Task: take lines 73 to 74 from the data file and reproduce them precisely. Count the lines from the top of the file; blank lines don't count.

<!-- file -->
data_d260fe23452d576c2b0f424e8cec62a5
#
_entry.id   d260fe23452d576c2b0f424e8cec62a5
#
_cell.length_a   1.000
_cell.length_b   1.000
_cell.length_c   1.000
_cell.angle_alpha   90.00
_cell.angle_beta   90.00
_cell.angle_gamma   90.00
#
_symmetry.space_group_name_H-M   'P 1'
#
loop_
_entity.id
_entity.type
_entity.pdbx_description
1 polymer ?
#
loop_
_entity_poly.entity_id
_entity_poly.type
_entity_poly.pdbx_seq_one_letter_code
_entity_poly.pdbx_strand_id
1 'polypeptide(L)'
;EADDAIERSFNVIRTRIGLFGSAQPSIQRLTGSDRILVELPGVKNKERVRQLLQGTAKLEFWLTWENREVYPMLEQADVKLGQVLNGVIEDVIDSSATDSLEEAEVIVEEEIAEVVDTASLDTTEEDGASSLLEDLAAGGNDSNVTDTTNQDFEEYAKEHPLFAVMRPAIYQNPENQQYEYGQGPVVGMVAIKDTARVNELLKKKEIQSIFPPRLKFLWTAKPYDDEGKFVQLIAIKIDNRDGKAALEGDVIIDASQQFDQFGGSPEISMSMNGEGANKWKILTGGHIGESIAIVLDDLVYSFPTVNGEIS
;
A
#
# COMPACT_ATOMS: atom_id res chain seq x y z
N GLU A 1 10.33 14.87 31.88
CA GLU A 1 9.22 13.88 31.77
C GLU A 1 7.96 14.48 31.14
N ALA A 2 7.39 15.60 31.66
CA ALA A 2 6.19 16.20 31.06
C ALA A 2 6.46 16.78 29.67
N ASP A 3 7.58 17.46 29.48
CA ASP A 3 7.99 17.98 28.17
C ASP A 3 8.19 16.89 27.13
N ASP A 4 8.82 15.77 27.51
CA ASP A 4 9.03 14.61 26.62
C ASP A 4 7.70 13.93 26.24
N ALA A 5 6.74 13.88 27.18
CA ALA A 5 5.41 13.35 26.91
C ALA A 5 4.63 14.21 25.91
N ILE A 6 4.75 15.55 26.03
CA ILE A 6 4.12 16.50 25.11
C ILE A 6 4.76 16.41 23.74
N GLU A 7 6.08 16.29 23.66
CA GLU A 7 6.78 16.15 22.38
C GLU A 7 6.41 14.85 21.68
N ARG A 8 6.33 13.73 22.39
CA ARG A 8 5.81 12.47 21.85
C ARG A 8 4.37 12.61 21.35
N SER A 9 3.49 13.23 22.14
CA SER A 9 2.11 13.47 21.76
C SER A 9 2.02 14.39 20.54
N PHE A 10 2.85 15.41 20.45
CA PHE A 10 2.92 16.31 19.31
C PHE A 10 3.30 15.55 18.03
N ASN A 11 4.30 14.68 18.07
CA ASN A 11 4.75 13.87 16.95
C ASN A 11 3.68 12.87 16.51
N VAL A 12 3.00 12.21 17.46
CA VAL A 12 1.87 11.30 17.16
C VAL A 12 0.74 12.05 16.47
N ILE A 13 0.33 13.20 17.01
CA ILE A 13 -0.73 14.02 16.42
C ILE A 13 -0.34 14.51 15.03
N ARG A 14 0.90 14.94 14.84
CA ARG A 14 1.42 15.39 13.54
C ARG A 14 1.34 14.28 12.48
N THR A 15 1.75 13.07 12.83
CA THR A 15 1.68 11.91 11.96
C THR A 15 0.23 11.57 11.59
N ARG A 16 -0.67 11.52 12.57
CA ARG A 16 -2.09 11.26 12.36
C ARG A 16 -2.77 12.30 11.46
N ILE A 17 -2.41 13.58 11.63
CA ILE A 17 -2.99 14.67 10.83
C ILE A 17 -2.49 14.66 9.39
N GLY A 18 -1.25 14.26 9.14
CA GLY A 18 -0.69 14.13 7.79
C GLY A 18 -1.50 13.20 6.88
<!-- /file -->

N THR A 15 1.75 13.07 12.83
CA THR A 15 1.68 11.91 11.96